Ocean acidification and warming – both caused by the release of carbon dioxide when we burn fossil fuels – are threatening coral ecosystems around the world. I interviewed climatologist Ken Caldeira about the future of reefs for the BBC radio series The Age We Made, produced by Andrew Luck-Baker, who wrote this great post.
Only a short section of our conversation made it into the programme, but Ken had some really interesting things to say, so here’s a longer version of the interview.
In around 300 years time, 75% of all mammal species on Earth will have gone extinct. That’s the startling prediction if current rates of extinction continue and the animals already threatened or endangered are wiped out this century, according to Anthony Barnosky, a palaeobiologist at the University of California, Berkeley.
Barnosky studies biodiversity changes and extinction rates that occurred in the deep past, and compares them to trends happening now. Since life first evolved, billions of years ago, flourished, diversified and made our planet truly distinct from any other we’re aware of, there have been five mass extinctions. Each was triggered by a cataclysmic event and resulted in at least 75% of all species going extinct. The last of these occurred 65 million years ago, when a meteorite slammed into Earth, throwing up persistent clouds of debris that darkened the sky for years. The climate change that followed led to the extinction of the dinosaurs and three-quarters of all other animals.
Now, Barnosky calculates, humans are creating a mass extinction on the same scale – the planet’s sixth one – through a combination of habitat encroachment and fragmentation, hunting, climate change, pollution, and the spread of disease and introduced species. Some 30% of all species may be lost over the next four decades, conservationists estimate. Read more…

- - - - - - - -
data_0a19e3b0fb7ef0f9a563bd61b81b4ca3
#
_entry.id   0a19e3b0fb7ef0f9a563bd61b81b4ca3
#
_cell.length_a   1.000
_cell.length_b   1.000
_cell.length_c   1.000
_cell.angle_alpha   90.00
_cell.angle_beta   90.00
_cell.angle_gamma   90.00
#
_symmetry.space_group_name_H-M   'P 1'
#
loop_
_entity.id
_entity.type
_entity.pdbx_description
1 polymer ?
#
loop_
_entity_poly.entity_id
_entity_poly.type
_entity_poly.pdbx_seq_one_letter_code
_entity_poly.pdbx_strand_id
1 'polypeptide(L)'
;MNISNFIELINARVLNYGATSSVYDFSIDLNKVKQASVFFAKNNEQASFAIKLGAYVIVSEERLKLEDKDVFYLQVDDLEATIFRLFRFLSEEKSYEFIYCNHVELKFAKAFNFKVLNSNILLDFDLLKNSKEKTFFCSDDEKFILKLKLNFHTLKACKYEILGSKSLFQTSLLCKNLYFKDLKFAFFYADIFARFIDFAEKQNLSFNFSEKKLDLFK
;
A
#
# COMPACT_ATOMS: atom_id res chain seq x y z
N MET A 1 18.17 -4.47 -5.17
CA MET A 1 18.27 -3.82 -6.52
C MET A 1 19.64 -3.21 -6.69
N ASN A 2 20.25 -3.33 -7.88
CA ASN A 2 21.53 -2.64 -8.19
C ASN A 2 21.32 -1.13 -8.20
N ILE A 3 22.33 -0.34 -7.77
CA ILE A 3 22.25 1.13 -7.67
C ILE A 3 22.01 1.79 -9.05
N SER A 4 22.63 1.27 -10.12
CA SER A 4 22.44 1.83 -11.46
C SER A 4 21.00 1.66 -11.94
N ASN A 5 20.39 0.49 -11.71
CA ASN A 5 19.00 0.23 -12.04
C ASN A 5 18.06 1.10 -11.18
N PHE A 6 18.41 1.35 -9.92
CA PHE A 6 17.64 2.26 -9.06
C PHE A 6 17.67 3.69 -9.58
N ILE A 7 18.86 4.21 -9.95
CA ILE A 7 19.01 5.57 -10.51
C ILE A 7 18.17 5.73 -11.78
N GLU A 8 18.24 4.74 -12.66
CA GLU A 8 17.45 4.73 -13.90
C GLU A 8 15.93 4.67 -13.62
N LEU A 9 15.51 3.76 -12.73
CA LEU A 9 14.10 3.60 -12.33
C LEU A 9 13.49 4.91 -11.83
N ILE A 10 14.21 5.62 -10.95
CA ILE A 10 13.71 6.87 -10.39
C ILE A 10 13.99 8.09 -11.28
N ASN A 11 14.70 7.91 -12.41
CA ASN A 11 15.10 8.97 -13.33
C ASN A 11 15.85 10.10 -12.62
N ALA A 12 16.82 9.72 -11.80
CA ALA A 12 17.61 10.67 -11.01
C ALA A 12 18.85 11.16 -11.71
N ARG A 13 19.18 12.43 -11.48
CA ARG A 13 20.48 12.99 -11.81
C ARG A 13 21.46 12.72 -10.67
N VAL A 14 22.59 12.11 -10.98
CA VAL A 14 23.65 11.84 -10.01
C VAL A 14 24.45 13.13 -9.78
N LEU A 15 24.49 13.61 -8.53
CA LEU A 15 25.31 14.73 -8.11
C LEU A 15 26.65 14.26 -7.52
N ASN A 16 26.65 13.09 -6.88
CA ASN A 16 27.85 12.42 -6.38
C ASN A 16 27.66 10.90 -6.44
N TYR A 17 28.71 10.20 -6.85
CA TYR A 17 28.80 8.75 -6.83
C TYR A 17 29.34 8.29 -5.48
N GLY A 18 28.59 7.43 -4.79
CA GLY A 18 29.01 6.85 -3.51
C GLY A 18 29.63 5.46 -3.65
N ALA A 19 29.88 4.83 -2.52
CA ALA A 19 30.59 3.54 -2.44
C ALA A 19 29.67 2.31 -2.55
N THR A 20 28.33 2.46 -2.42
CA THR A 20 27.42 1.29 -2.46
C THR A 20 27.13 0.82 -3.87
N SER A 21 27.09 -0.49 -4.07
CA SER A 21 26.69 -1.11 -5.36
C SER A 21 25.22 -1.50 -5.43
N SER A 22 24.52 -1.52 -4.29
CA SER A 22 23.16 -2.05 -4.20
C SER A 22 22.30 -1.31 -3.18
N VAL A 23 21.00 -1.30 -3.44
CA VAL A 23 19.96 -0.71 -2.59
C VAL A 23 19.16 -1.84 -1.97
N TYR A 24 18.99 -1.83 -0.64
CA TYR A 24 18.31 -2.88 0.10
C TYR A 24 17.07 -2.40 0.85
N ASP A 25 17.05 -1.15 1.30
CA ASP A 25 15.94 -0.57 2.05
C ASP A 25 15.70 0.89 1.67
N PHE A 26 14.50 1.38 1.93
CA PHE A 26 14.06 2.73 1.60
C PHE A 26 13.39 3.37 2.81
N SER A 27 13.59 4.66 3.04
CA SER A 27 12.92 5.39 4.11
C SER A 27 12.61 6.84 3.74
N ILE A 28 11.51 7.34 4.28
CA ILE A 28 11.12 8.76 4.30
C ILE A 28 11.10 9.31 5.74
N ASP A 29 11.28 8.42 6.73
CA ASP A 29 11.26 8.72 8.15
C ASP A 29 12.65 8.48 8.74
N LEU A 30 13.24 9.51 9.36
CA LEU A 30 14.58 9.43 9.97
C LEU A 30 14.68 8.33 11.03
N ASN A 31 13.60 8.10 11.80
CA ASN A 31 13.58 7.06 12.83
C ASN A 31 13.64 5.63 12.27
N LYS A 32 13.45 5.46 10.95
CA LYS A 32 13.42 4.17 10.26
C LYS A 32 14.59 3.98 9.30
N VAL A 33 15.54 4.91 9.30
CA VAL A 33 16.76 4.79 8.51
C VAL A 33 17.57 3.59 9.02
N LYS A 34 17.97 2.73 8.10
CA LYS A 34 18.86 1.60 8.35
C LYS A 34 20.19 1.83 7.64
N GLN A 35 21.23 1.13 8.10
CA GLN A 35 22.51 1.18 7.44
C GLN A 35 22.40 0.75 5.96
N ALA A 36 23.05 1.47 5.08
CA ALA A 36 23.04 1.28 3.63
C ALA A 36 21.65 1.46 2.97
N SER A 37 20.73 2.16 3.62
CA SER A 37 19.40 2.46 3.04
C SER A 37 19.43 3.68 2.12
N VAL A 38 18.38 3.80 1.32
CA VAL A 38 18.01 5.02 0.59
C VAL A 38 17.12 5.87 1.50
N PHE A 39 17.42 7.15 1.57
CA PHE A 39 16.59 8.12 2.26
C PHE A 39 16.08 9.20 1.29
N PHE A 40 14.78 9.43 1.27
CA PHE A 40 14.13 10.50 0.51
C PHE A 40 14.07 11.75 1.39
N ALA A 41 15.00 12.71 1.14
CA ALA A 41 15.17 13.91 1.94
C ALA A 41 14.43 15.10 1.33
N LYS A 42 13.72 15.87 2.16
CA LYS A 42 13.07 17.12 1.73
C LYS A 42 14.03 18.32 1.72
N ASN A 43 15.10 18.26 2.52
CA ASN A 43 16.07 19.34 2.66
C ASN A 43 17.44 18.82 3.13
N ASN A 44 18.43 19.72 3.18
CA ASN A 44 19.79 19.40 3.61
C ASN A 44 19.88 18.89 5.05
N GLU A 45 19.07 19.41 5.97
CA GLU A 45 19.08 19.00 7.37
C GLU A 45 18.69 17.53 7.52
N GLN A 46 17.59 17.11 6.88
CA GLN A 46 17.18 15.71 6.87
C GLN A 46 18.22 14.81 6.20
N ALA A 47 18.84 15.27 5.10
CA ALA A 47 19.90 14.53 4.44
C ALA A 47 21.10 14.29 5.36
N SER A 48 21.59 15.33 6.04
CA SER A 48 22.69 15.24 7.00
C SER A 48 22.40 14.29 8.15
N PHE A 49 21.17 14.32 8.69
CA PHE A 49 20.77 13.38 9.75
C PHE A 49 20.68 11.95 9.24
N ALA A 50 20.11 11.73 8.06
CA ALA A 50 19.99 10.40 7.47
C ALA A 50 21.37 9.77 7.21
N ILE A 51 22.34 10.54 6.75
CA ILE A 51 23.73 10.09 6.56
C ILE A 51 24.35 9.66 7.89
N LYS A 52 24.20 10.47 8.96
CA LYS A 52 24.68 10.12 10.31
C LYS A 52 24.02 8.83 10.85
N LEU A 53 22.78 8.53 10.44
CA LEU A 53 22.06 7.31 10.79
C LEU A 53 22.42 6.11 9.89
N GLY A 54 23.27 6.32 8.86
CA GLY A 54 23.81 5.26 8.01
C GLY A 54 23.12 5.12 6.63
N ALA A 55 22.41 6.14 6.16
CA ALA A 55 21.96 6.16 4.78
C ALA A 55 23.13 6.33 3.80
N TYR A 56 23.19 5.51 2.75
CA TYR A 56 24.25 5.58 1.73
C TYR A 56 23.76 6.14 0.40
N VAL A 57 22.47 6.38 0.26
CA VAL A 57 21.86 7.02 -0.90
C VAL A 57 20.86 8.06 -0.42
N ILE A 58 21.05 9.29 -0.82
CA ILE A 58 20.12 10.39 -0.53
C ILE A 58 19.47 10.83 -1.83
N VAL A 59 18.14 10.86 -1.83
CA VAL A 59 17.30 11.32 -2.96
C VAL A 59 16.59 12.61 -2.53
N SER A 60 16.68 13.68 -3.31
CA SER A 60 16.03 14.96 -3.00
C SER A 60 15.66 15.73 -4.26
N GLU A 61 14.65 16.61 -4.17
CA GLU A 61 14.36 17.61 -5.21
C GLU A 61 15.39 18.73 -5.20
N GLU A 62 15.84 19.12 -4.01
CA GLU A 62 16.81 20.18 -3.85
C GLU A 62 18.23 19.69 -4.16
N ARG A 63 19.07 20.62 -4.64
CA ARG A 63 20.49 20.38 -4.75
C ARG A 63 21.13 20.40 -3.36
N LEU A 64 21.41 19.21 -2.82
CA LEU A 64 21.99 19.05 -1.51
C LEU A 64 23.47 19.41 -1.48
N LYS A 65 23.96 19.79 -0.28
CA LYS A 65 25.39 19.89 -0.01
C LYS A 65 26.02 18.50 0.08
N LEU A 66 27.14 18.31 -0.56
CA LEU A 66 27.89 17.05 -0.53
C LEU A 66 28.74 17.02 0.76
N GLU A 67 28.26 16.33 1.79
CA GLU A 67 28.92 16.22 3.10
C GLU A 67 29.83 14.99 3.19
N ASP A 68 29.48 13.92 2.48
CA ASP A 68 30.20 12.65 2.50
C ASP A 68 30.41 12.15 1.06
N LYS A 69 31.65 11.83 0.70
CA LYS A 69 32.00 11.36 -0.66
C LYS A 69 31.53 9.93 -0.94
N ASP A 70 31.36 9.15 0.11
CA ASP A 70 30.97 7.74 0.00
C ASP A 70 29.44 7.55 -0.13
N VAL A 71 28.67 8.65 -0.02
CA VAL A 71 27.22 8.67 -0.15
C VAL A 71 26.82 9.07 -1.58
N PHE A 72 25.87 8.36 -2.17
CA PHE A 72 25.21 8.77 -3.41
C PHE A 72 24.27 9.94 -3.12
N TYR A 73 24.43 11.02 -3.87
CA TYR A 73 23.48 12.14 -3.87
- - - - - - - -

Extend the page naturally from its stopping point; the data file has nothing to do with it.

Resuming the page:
London: There have been a few times in the history of mankind when we nearly died out as a species. Anthropologists call these events ‘bottlenecks’, times when the population of humans shrank – perhaps to as few as 2000 people, some 50,000 years ago. At those levels, we would be categorised as an endangered species on the IUCN Red List, existing in even fewer numbers than wild tigers do today.
What our planet would look like now, if humans had gone extinct thousands of years ago? Earth would likely still be largely forested and roamed by large creatures, like mammoths and fearsome sabre-toothed tigers, as the planet headed slowly for the next ice age.
Perhaps a better question is: to what degree has the survival and triumph of our species changed our planet? From my desk, I see an entirely human world built of fashioned materials from glass to bricks. But we are not the only species to modify our environment – termites build towering castles in the sand and beavers deforest and divert rivers with their dams, for example. Tiny microorganisms such as bacteria and algae, arguably have the most profound effect on the planet’s environment, through their production of oxygen. So how do humans compare?
The best people to answer this could well be those with the grandest perspective. Read more…